I am glad the garage sale is behind me. The past two weeks have been an exhausting blur of activity and I am pleased to see another to-do item completed. Slowly the left side of my list with numerous items to be accomplished by the close of the year is whittling down to a more manageable size. Perhaps there will be a day coming up where I can put my feet up, pour a cup of pumpkin spice tea, and catch up on my book marked at the same page since my mother broke her hip.

Sounds like I’m complaining, but I’m really not. I’m grateful for every day I have with my mother. She has been there for me and I will always be there for her. Someone told me the other day I had good manners. Automatically I attributed that to being brought up in a household where manners were considered an integral part of everyday life. Thank you Mama. Thank you for so many things you have taught me over the years. Certainly to be strong is at the top of the list. The women who shaped my life were all strong in their own way. My two lovely aunts, my grandmothers, and my mother each brought different things to the table for me to draw from.

The bit of self indulgent whining is only tired feet and a tired mind. Taking care of yourself is a big enough job in this unsettled and complicated world but adding another person to the mix makes the job two fold. Sometimes even when performing a service with love, you need to give yourself a pass if you occasionally get cranky or wish you could just crawl in the closet with a bag of Double Stuf Oreos and close the door. Nobody can be everything to everybody every day. Can’t be done. All you can do is show up and do the best you can, remembering to throw in a little self love here and there for good measure. Take a breath, pick up that book, and if even if just for a moment draw in some deep cleansing breaths. The glorious thing about life is that whatever you are going through right now will not always be the template for the way your life looks. This, like so many situations, is only a temporary state of being.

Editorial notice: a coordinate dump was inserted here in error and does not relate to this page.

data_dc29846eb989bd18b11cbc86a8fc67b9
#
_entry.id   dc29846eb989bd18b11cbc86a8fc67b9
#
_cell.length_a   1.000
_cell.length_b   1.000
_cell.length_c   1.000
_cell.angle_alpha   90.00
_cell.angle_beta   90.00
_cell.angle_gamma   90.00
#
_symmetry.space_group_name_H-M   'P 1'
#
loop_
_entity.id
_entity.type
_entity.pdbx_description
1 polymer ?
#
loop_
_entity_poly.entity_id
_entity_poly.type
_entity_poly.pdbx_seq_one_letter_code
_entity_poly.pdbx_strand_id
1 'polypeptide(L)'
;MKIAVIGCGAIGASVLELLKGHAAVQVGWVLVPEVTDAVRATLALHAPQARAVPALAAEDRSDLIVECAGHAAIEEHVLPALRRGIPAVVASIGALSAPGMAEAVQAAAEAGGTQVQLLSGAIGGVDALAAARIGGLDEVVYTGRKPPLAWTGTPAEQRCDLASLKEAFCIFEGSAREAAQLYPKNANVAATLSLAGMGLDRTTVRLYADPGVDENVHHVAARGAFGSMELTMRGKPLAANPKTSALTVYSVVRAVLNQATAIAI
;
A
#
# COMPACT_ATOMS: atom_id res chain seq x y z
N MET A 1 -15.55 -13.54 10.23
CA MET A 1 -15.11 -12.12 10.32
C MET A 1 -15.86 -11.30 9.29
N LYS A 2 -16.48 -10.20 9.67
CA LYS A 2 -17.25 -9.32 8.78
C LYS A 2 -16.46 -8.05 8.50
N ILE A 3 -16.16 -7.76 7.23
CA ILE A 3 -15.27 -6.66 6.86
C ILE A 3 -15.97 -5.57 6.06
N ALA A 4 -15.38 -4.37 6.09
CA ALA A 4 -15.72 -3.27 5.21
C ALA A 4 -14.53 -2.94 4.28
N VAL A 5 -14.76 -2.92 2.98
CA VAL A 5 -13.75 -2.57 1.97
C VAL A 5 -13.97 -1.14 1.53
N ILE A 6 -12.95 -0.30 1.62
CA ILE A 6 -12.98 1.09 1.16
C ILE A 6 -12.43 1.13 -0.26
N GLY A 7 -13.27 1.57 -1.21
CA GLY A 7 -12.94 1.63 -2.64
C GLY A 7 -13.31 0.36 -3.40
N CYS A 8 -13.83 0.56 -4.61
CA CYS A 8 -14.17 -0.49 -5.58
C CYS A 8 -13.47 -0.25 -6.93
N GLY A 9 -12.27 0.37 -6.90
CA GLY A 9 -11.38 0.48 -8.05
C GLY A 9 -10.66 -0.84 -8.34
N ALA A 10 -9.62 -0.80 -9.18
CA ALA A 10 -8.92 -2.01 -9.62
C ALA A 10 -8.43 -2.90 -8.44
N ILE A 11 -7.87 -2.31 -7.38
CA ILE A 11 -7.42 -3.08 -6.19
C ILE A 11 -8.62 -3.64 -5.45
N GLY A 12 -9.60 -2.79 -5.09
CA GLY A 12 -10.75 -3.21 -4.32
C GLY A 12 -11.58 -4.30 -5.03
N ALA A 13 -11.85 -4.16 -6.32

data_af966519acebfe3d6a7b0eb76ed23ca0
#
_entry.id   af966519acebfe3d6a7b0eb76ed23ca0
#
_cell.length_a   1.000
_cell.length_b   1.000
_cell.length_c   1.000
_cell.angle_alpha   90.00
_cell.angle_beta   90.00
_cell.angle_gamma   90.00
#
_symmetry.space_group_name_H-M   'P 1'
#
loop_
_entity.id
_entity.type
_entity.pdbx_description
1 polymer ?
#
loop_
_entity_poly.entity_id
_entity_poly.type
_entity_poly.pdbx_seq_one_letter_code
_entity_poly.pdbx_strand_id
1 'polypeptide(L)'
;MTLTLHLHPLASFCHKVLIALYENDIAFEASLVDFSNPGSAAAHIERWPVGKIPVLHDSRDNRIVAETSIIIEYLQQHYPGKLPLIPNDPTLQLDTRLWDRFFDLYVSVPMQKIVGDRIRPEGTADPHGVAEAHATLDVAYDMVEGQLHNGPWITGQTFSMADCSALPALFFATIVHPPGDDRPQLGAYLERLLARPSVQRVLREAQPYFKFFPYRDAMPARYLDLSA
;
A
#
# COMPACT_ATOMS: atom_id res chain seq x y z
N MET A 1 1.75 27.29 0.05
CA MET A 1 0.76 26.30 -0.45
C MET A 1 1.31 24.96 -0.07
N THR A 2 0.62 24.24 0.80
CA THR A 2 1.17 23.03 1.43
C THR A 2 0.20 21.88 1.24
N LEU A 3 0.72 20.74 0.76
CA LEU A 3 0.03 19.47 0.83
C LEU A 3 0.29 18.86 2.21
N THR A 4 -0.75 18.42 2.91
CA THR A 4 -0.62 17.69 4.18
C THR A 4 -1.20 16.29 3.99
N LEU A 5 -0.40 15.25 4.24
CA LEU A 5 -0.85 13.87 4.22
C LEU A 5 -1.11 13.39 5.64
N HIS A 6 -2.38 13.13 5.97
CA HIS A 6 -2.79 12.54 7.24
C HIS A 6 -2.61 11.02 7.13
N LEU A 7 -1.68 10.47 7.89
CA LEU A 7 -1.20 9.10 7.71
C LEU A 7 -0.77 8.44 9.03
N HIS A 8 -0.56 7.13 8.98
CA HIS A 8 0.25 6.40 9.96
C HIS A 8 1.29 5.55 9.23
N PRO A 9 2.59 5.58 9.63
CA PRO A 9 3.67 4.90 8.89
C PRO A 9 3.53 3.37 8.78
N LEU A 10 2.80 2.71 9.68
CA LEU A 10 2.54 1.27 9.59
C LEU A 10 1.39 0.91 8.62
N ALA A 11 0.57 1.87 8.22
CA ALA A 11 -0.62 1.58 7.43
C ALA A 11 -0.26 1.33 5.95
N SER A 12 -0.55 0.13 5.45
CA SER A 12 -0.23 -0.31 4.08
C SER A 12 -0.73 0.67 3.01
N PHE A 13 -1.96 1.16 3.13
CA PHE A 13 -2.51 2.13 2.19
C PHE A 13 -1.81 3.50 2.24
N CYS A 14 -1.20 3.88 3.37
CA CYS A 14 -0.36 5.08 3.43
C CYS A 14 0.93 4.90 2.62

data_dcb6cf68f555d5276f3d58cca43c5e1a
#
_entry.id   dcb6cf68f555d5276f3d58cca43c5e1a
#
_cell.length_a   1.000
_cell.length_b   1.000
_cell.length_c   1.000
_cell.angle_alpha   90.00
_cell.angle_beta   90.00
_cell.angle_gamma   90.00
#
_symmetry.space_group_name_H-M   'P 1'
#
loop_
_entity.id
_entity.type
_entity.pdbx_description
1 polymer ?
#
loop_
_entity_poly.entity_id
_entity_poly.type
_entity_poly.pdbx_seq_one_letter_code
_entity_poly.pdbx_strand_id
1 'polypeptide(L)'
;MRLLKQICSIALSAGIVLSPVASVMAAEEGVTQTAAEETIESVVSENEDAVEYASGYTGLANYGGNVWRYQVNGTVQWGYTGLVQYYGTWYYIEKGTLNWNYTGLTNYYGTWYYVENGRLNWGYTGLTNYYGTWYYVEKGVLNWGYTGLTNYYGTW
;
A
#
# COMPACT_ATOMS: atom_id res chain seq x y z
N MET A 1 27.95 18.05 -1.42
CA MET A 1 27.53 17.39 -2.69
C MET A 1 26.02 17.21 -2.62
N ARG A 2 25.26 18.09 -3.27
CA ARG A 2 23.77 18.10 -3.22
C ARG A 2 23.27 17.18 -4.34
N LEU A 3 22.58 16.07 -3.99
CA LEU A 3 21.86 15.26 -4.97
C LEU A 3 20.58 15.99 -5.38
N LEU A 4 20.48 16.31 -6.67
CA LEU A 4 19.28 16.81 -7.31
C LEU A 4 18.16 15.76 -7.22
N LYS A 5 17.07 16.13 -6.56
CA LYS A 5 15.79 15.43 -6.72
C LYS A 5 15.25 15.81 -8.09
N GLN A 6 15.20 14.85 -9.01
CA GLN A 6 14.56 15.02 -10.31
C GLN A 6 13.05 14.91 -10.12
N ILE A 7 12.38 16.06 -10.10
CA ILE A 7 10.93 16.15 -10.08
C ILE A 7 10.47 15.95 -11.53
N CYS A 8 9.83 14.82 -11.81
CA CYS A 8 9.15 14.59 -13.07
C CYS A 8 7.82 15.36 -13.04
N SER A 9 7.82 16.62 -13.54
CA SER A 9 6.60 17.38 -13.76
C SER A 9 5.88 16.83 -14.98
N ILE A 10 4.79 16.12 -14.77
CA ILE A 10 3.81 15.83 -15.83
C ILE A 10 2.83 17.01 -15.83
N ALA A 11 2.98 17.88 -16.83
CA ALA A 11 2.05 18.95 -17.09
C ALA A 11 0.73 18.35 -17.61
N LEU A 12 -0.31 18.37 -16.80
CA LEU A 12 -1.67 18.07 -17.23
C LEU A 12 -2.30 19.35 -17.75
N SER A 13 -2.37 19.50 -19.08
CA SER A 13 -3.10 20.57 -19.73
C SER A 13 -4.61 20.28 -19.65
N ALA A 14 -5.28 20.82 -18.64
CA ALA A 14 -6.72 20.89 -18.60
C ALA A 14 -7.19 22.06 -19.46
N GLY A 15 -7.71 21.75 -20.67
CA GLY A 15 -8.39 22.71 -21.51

I have learned so many things about myself over the past year since Rick passed away. I can stand alone, perhaps sometimes on wobbly legs, but I am standing. I wake up every day and do my best to make it count even if it’s only in small measures like cleaning my house or pruning my flowers. As the months pass I have recovered my joy again and a renewed interest in living a full and fulfilling life while I am here.

So here’s to clearing out the clutter both figuratively and literally. To starting fresh and traveling lighter.

You have brains in your head.
You have feet in your shoes.
You can steer yourself
Any direction you choose.”
………Dr. Seuss